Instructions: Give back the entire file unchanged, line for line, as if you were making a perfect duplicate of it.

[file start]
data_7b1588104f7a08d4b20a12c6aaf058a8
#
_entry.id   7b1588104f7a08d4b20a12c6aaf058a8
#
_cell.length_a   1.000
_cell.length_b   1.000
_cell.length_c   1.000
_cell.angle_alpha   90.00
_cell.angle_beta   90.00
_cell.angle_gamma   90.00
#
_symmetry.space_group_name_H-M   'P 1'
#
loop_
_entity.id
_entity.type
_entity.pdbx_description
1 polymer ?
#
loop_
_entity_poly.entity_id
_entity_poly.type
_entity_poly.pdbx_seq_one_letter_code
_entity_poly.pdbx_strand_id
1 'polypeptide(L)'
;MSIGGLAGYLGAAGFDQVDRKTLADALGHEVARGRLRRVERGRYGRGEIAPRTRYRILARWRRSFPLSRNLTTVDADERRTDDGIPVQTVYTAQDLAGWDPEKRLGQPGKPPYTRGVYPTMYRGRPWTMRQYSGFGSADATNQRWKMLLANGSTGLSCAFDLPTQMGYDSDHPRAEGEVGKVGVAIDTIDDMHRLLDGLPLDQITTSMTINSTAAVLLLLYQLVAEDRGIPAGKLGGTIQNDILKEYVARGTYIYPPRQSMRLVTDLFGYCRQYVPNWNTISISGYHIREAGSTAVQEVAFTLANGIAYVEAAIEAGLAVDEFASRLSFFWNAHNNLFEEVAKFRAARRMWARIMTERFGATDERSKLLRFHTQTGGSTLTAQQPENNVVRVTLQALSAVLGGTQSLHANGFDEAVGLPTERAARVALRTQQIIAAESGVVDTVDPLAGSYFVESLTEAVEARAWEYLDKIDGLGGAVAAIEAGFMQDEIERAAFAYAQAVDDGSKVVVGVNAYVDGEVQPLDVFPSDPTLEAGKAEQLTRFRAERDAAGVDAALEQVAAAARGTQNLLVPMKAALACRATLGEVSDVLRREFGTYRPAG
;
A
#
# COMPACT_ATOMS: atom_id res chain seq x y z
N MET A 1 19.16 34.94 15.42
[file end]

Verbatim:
data_7b1588104f7a08d4b20a12c6aaf058a8
#
_entry.id   7b1588104f7a08d4b20a12c6aaf058a8
#
_cell.length_a   1.000
_cell.length_b   1.000
_cell.length_c   1.000
_cell.angle_alpha   90.00
_cell.angle_beta   90.00
_cell.angle_gamma   90.00
#
_symmetry.space_group_name_H-M   'P 1'
#
loop_
_entity.id
_entity.type
_entity.pdbx_description
1 polymer ?
#
loop_
_entity_poly.entity_id
_entity_poly.type
_entity_poly.pdbx_seq_one_letter_code
_entity_poly.pdbx_strand_id
1 'polypeptide(L)'
;MSIGGLAGYLGAAGFDQVDRKTLADALGHEVARGRLRRVERGRYGRGEIAPRTRYRILARWRRSFPLSRNLTTVDADERRTDDGIPVQTVYTAQDLAGWDPEKRLGQPGKPPYTRGVYPTMYRGRPWTMRQYSGFGSADATNQRWKMLLANGSTGLSCAFDLPTQMGYDSDHPRAEGEVGKVGVAIDTIDDMHRLLDGLPLDQITTSMTINSTAAVLLLLYQLVAEDRGIPAGKLGGTIQNDILKEYVARGTYIYPPRQSMRLVTDLFGYCRQYVPNWNTISISGYHIREAGSTAVQEVAFTLANGIAYVEAAIEAGLAVDEFASRLSFFWNAHNNLFEEVAKFRAARRMWARIMTERFGATDERSKLLRFHTQTGGSTLTAQQPENNVVRVTLQALSAVLGGTQSLHANGFDEAVGLPTERAARVALRTQQIIAAESGVVDTVDPLAGSYFVESLTEAVEARAWEYLDKIDGLGGAVAAIEAGFMQDEIERAAFAYAQAVDDGSKVVVGVNAYVDGEVQPLDVFPSDPTLEAGKAEQLTRFRAERDAAGVDAALEQVAAAARGTQNLLVPMKAALACRATLGEVSDVLRREFGTYRPAG
;
A
#
# COMPACT_ATOMS: atom_id res chain seq x y z
N MET A 1 19.16 34.94 15.42